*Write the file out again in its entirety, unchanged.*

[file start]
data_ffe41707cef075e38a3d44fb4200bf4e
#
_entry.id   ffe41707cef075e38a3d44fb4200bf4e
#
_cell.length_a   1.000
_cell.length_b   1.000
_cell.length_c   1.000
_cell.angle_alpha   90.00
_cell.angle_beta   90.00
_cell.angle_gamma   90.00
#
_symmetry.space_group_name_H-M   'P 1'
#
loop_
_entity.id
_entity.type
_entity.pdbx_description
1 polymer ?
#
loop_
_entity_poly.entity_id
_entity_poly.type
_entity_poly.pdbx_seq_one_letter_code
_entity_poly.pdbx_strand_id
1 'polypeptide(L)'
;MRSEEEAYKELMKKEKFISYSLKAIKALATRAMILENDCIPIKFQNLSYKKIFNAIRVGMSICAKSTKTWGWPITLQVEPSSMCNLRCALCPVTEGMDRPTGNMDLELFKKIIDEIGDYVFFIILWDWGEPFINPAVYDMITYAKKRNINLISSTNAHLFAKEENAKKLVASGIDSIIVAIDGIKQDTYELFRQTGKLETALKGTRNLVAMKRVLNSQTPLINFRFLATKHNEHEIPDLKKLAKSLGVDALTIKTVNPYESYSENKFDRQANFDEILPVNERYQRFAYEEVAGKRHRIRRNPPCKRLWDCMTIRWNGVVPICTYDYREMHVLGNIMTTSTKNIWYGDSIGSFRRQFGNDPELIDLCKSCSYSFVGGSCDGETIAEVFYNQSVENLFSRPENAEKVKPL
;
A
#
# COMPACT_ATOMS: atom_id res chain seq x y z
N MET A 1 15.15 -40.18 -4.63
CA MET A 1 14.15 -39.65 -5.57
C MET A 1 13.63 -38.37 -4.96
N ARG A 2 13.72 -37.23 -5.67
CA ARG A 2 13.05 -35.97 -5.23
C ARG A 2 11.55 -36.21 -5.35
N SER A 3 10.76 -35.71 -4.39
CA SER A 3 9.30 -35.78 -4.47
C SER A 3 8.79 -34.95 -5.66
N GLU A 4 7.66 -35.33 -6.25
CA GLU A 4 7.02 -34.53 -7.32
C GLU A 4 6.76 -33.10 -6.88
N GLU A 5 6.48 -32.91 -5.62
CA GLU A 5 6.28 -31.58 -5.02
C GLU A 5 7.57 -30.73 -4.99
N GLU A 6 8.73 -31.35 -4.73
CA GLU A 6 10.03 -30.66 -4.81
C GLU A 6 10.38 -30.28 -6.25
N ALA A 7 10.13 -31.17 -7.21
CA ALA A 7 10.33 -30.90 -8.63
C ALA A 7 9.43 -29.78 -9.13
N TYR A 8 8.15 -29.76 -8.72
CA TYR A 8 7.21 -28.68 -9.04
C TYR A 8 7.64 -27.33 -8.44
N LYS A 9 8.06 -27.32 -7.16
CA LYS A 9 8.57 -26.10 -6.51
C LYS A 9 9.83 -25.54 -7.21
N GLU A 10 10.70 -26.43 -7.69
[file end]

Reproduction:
data_ffe41707cef075e38a3d44fb4200bf4e
#
_entry.id   ffe41707cef075e38a3d44fb4200bf4e
#
_cell.length_a   1.000
_cell.length_b   1.000
_cell.length_c   1.000
_cell.angle_alpha   90.00
_cell.angle_beta   90.00
_cell.angle_gamma   90.00
#
_symmetry.space_group_name_H-M   'P 1'
#
loop_
_entity.id
_entity.type
_entity.pdbx_description
1 polymer ?
#
loop_
_entity_poly.entity_id
_entity_poly.type
_entity_poly.pdbx_seq_one_letter_code
_entity_poly.pdbx_strand_id
1 'polypeptide(L)'
;MRSEEEAYKELMKKEKFISYSLKAIKALATRAMILENDCIPIKFQNLSYKKIFNAIRVGMSICAKSTKTWGWPITLQVEPSSMCNLRCALCPVTEGMDRPTGNMDLELFKKIIDEIGDYVFFIILWDWGEPFINPAVYDMITYAKKRNINLISSTNAHLFAKEENAKKLVASGIDSIIVAIDGIKQDTYELFRQTGKLETALKGTRNLVAMKRVLNSQTPLINFRFLATKHNEHEIPDLKKLAKSLGVDALTIKTVNPYESYSENKFDRQANFDEILPVNERYQRFAYEEVAGKRHRIRRNPPCKRLWDCMTIRWNGVVPICTYDYREMHVLGNIMTTSTKNIWYGDSIGSFRRQFGNDPELIDLCKSCSYSFVGGSCDGETIAEVFYNQSVENLFSRPENAEKVKPL
;
A
#
# COMPACT_ATOMS: atom_id res chain seq x y z
N MET A 1 15.15 -40.18 -4.63
CA MET A 1 14.15 -39.65 -5.57
C MET A 1 13.63 -38.37 -4.96
N ARG A 2 13.72 -37.23 -5.67
CA ARG A 2 13.05 -35.97 -5.23
C ARG A 2 11.55 -36.21 -5.35
N SER A 3 10.76 -35.71 -4.39
CA SER A 3 9.30 -35.78 -4.47
C SER A 3 8.79 -34.95 -5.66
N GLU A 4 7.66 -35.33 -6.25
CA GLU A 4 7.02 -34.53 -7.32
C GLU A 4 6.76 -33.10 -6.88
N GLU A 5 6.48 -32.91 -5.62
CA GLU A 5 6.28 -31.58 -5.02
C GLU A 5 7.57 -30.73 -4.99
N GLU A 6 8.73 -31.35 -4.73
CA GLU A 6 10.03 -30.66 -4.81
C GLU A 6 10.38 -30.28 -6.25
N ALA A 7 10.13 -31.17 -7.21
CA ALA A 7 10.33 -30.90 -8.63
C ALA A 7 9.43 -29.78 -9.13
N TYR A 8 8.15 -29.76 -8.72
CA TYR A 8 7.21 -28.68 -9.04
C TYR A 8 7.64 -27.33 -8.44
N LYS A 9 8.06 -27.32 -7.16
CA LYS A 9 8.57 -26.10 -6.51
C LYS A 9 9.83 -25.54 -7.21
N GLU A 10 10.70 -26.43 -7.69